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TileFest 23 – Confluence of art and industry amidst creativity and history

Over1,500 visitors came to TileFest 23, at the site of the Moravian Pottery and Tile Works, in Doylestown, Pa., the 3rd weekend in May.

DOYLESTOWN, PA — The third weekend in May, aficionados and makers of all things tile – handmade tile, that is – converged on the TileWorks of Bucks County (aka Moravian Pottery and Tile Works) here.

The annual festival attracts collectors and art lovers, architects and tile setters, plus the “tile curious,” as Executive Director Katia McGuirk says. The masses flock to Doylestown for a tour of the TileWorks, to roam among the historic, working factory and big white vendor tents and see examples of creative, collectible, decorative tile for sale, participate in tile-centric activities and meet the artists who craft these beautiful works of art.

One such artist is Ricky Boscarino, whose Luna Parc site in Sandyston, N.J. is a complete wonderland. In the past, Boscarino has brought his unique face pots for sale, but this year he demonstrated the technique of “faux bois” or “false wood” in French, creating a “wooden” tree stump from wire mesh with layers of a special mix of concrete with polymer bonding agents, much like clay that can be sculpted into a bark texture.

Nawal Motawi, Owner and Artistic Director of Motawi Tile in Ann Arbor, Mich., was on site to view the proceedings, even as exquisite tiles from her company graced the exhibits, for sale. Andru Eron of New York Tilemakers drove down from his studio in Long Island City, N.Y.; Laurel True came by from New Orleans, where she founded True Mosaics Studio and has been creating public, architectural and commissioned work for over 25 years. In addition to her prolific vibrant work, she leads live retreats and online Conscious Creativity courses. Isaiah Zagar of Philadelphia’s Magic Gardens was among the attendees. Also on hand was Tile Gallerie, a nearby Dublin, Pa., tile shop that dedicates the front of its showroom to a collection of handmade tiles.

In fact, artists ranged from local tile makers who got their start through work and classes at The TileWorks, to artists from all around the country – Pennsylvania, New York, New Jersey, North Carolina, Ohio, Michigan, Maryland, Massachusetts and more exhibited and visited. Also on hand were industry giant Svend Hovmand, formerly of Crossville, who said in retirement he “finally” got a chance to attend the fair, and Brigid O’Connor of Artfind Tile in Wooster, Ohio, tile studio and gallery who made the trip to search for unique finds of art for her shop.

The constant drizzle on the first day proved beneficial – tile maker Coleen Magasic of Magasic Studio in West Milford, N.J., said she thought the downpour discouraged people from working in their yards on Saturday, and chose to pour into the festival instead.

Tile artists said most shoppers are “homeowners looking for specialty tiles for installations,” according to Mandy Baker, of Whispering Hill Studio in Jamison, Pa. John Hume – at TileFest with wife and fellow artist Lynn Hume of Sligo Creek Tile Co., in Takoma Park, Md. — agreed, expressing what other artists also noted – that the HGTV craze has created an appetite for sameness in new construction, and designers aren’t interested or knowledgeable about the unique, custom touches handmade tile can impart to a home.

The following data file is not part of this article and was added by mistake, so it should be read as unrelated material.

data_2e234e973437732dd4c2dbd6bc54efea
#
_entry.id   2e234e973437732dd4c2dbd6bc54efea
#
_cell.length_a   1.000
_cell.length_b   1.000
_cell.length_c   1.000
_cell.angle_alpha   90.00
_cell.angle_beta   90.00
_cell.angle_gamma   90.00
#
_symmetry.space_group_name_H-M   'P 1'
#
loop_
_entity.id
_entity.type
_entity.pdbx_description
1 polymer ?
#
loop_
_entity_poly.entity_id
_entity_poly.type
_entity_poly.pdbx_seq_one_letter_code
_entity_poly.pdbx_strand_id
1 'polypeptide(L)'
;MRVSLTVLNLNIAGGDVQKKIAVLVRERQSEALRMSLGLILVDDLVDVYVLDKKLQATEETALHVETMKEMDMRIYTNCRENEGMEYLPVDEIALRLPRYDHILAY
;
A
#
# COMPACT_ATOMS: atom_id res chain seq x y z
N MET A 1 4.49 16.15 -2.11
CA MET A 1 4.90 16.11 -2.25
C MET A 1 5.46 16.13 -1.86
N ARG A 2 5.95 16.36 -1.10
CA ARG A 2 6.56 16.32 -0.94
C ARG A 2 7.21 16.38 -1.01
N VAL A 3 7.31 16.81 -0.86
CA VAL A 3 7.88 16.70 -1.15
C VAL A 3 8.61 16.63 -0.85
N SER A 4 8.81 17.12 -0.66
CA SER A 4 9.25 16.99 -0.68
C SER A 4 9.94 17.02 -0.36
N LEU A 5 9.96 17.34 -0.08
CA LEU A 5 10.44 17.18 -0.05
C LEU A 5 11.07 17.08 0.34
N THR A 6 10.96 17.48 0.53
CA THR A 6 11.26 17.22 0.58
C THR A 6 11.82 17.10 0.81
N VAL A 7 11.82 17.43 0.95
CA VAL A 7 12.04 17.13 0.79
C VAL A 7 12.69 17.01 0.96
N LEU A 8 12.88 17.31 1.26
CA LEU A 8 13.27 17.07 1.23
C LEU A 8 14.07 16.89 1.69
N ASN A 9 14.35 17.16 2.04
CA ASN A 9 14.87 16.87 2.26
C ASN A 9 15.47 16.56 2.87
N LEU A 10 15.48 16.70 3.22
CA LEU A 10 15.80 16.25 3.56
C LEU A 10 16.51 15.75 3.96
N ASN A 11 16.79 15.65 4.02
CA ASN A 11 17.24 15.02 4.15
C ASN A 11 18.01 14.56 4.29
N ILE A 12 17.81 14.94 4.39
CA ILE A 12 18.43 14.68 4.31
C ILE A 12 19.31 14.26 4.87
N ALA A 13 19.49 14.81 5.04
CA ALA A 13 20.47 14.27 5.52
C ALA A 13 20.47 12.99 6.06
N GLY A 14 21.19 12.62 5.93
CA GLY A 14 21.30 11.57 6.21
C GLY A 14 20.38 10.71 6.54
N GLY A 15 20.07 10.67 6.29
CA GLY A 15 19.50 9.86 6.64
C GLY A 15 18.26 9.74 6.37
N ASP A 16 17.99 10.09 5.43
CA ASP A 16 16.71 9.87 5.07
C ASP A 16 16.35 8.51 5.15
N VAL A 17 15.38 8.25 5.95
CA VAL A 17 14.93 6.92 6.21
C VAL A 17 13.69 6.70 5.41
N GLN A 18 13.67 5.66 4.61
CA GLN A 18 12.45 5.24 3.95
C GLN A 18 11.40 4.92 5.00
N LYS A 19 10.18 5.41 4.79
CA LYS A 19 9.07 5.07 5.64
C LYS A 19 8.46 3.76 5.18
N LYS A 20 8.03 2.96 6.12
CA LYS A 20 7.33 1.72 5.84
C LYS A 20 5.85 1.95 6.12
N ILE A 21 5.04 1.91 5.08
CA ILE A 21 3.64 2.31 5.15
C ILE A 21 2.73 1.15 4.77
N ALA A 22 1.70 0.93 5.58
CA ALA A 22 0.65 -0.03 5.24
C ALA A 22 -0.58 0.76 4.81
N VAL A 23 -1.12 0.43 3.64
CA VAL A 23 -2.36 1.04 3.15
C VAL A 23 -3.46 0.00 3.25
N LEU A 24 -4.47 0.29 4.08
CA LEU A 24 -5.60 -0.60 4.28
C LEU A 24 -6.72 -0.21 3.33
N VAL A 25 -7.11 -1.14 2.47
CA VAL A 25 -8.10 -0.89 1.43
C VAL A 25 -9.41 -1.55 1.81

Gary Quirk of Gary L. Quirk Studios in Syracuse, N.Y., said his relief tiles, many based on nature, are sold framed for hangings in a home. “Handmade tile is kind of thick to work with commercial tile. I tried to make it thinner, but it caused problems, so I kept making the thicker tile.”

But Theresa Mustafa of Boonton, N.J. has set her mind on making her handmade tile easy to work with and install in popular applications like backsplashes or along with commercial tile. She calculates the sizes she needs for finished panels for backsplashes and the like, and calculates shrinkage in the raw commercial clay. Then when her tiles are glazed and fired, she mounts them on mesh so they are easy to install.

A place for installers

Tile installers also poured into the festival – in fact installers from the Tile Geeks Facebook group regularly attend the festival to select and install reproduction Mercer tiles from the TileWorks on a form – which is then auctioned off to benefit The TileWorks. This year, they tiled a fireplace surround with a gorgeous selection of handmade tiles. James Mowery of the TileWorks put the finishing touches on the surround by grouting with CUSTOM Polyblend Plus.

Ashley Singer, Owner of installation and design company Tile Jawn (IG: @tilejawn) from Phoenixville, Pa., had a booth at the event. Singer’s t-shirt was boldly emblazoned with the words “TILE INSTALLER” because, as Singer explained, “women in construction are rare, and there is a lot of gender bias and a lot of different expectations and people not believing  ‘Are you a tile installer?’ So I wear this shirt – and I even have it on my business cards as part of my branding – to let people know that I really AM a tile installer. I do a lot of design work and installation, and we (with partner Marlon Cedeno) do a lot of flooring and full bathroom demolition and kitchen backsplashes and all sorts of surfaces.” Tile Jawn also just joined NTCA as a new member this year, and had just attended her first Coverings in April.

Art and Industry make inroads together

This year was the first year The Ceramic Tile Education Foundation (CTEF) had a table at the TileFest, with both Executive Director Brad Denny and Academic Director Scott Carothers attending on CTEF’s behalf. It gave other vendors a chance to learn more about CTEF and allowed CTEF to see inroads it could make in the handmade tile artist community. “Moravian Pottery and Tile Works is something out of a medieval fairy tale,” Denny said. “It wasn’t what I was expecting!”